Q: How is Rising Stars Youth Foundation supporting its student-scholars?
Paul Savramis: One of the most important things we’ve done is establish free programs in more than half a dozen areas. Our students can access everything from virtual magic tutorials to ballet classes and a book club. Although achieving structure during these unsettling times is difficult, having at least a few opportunities to take their minds off of the pandemic is crucial.
Rising Stars Youth Foundation had an eventful decade, says Paul Savramis. There was great sadness but also great joy and many accomplishments along the way. Here, we use 2020 as an opportunity to look back at our past as we prepare to shape our future.
According to Paul Savramis, the deaths of Tyrone Green and Tunney Maher cast a dark shadow on Rising Stars Youth Foundation. However, we picked ourselves up and used their love of the Rising Stars’ mission to continue on.
The 2010s gave us an opportunity to honor their memories by launching our community service initiatives with many deserving agencies throughout New York. Today, Rising Stars Youth Foundation partners with charities that feed the homeless, emphasize individuality and uniqueness among young women, and support the families of children with terminal illnesses. Paul Savramis explains, further, that his organization continues to forge partnerships that will have a lasting effect on both the student athletes and the people who they serve.
Rising Stars Youth Foundation has been using basketball to bridge the gap between athletics and academics for more than two decades. What started as a modest program for a handful of at-risk youth has blossomed into an outreach program that serves more than 350 boys and girls from 3rd through 12th grade, says founder Paul Savramis.
Q: How does Rising Stars work?
Paul Savramis: Rising Stars is a nonprofit outreach program that uses basketball as a vehicle to bring kids off the streets and put them on the court. We rely on donations and community support to provide both basketball and educational opportunities to the students we serve.
Under Armour is one of the most prolific names in sports apparel, says Paul Savramis. But what many people don’t know is that the clothing giant is also a huge supporter of childhood athletics. They sponsor the UA Circuit, which consists of several teams ranging from youth to high school. Rising Stars Youth Foundation is lucky enough to have a few UA teams of their own.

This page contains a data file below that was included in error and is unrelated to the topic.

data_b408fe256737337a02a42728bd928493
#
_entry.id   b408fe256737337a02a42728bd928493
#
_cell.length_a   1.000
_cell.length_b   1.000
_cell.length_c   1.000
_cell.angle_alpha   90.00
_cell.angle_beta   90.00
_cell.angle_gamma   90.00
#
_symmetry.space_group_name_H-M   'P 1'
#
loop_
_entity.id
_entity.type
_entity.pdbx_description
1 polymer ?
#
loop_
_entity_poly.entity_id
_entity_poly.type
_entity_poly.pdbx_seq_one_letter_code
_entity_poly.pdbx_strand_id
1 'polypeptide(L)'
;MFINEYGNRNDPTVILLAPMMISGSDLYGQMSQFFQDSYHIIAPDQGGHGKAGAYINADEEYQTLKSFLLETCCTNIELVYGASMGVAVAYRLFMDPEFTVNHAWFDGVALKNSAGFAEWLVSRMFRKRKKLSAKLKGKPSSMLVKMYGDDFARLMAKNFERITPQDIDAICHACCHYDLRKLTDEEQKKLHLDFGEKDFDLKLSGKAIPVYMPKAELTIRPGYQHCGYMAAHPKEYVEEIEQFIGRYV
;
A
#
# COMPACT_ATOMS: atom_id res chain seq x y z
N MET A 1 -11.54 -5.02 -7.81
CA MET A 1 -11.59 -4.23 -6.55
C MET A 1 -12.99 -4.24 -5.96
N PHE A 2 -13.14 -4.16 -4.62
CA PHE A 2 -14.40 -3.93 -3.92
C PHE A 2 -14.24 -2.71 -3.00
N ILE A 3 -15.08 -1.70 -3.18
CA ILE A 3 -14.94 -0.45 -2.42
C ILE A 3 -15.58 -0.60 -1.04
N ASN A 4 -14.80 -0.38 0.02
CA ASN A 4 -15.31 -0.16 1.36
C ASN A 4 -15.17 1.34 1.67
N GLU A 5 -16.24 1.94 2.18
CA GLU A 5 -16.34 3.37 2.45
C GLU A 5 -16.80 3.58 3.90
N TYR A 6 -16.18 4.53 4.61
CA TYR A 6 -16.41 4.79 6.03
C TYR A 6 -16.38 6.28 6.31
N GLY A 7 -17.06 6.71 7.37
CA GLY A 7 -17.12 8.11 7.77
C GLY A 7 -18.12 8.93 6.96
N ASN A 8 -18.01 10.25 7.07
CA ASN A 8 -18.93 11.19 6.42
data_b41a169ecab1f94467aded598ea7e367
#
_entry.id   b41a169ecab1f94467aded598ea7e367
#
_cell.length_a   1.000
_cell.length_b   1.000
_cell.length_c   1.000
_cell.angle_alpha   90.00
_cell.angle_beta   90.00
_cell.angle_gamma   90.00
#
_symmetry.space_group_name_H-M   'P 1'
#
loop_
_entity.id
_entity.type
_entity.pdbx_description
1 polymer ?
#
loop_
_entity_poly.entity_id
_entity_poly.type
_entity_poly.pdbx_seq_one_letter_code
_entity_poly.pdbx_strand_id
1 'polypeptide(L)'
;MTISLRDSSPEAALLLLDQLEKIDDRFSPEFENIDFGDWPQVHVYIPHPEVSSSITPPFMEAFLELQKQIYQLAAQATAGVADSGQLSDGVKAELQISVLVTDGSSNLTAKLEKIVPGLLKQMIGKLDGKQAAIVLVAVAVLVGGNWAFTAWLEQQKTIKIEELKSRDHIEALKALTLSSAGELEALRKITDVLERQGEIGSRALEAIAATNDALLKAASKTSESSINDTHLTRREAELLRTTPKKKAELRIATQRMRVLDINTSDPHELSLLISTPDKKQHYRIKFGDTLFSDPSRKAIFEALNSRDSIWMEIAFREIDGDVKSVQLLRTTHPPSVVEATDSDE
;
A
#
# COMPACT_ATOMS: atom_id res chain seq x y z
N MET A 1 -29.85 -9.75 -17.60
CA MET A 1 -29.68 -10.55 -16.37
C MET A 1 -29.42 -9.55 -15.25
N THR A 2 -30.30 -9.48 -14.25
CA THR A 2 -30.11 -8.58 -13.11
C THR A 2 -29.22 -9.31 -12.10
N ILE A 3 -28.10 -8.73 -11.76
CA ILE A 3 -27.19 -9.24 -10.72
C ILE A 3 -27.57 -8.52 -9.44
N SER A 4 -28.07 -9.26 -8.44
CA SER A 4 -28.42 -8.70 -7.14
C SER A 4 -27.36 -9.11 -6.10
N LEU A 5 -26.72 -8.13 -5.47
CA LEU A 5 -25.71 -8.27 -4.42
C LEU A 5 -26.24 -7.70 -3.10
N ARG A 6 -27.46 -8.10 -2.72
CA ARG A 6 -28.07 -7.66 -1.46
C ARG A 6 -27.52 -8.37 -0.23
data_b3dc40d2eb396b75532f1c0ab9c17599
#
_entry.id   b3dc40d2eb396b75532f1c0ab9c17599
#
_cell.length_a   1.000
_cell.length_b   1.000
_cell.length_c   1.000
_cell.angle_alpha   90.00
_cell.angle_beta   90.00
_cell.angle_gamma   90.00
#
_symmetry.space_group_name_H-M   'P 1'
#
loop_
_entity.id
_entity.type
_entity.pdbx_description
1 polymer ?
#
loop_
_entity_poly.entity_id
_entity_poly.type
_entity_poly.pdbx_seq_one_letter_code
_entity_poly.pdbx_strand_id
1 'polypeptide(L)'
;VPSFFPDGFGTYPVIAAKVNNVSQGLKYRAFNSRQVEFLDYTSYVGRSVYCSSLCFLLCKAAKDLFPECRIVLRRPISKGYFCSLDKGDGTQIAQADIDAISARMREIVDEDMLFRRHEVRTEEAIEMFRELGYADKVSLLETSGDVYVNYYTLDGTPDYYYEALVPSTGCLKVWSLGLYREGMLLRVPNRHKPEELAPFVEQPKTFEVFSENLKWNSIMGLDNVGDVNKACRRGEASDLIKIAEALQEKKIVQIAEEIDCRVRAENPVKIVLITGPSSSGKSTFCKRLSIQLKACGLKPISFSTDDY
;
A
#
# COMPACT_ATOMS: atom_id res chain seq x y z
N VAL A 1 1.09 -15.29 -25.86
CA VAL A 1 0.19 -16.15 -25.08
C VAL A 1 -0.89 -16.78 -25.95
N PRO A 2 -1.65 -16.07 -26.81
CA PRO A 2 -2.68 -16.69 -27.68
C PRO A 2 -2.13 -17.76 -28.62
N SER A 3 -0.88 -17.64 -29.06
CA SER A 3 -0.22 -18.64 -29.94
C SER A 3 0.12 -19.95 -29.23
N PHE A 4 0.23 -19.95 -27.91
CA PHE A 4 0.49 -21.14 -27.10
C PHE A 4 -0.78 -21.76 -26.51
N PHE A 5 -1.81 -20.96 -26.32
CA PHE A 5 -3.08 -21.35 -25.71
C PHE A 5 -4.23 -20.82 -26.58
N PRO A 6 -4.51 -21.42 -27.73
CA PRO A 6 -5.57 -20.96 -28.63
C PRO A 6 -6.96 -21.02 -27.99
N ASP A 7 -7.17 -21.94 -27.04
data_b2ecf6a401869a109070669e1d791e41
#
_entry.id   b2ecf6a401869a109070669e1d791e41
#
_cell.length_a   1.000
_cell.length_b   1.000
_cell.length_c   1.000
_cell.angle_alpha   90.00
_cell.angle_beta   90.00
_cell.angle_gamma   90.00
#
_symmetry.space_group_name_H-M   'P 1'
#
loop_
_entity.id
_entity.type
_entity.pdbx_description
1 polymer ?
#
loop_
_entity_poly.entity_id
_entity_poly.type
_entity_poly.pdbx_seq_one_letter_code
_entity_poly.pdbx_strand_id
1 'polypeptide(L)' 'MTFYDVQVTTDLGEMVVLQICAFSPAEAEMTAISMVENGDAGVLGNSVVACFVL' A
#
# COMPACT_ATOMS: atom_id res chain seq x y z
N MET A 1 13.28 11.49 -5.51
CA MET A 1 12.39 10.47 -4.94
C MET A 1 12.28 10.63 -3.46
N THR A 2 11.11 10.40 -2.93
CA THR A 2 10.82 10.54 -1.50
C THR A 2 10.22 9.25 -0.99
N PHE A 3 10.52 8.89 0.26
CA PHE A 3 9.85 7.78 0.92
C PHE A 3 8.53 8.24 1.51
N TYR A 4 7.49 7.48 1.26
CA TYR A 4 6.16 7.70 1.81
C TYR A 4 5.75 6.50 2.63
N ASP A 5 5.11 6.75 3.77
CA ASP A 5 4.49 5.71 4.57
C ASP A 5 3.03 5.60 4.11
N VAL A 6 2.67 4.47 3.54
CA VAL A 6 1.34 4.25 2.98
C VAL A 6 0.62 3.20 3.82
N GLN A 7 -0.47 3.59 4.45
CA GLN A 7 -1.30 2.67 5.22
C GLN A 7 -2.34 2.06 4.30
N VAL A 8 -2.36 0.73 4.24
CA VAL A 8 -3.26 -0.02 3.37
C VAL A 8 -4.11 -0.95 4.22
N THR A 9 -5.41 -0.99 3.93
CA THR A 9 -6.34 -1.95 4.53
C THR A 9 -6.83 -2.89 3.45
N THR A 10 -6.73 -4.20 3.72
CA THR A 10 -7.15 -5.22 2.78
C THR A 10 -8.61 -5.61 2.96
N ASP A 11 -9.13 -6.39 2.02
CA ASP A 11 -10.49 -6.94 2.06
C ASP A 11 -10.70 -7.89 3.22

According to Paul Savramis, in addition to the senior boys and girls having a great run this summer the boys’ UA Future 4th 5th 6th and 7th-grade teams recently made their mark on the UA Circuit.
In Kansas City this year, the 4th graders made it to the Final Four and the status of being listed as among the best in the country, being beaten only by the #1 team. They finished the championship round at 13-1. At such a young age, each of these talented ball players showed passion, drive, and determination.
In early 2019, Paul Savramis found out that the Rising Stars Youth Foundation had been selected to receive a $30,000 grant from Signature Bank to help cover the cost of an SAT prep course through A List tutoring. What does this mean for students? Keep reading to find out.
According to Paul Savramis, student-athletes in the RS Scholars program will receive free SAT tutoring from A List Tutoring, one of New York’s most sought-after educational enhancement companies. The SAT prep course is offered in addition to a college planning workshop series.
Paul Savramis explains that scholarship students receive a long list of free services including recruitment support, an essay writing workshop, and multiple SAT prep course boot camps to help prepare them for the actual SAT.
The first phase of the program was a success, with 12 Rising Stars student-athletes participating. The students brought their best with an impressive 82% overall attendance rate. It was a grueling simulation, says Paul Savramis, with 15 hours of instruction and an eight-hour practice test in an environment that fully mimicked actual testing conditions. Students in phase one took their SAT test in June. Phase 2 is set to begin in July for those taking the SAT in August.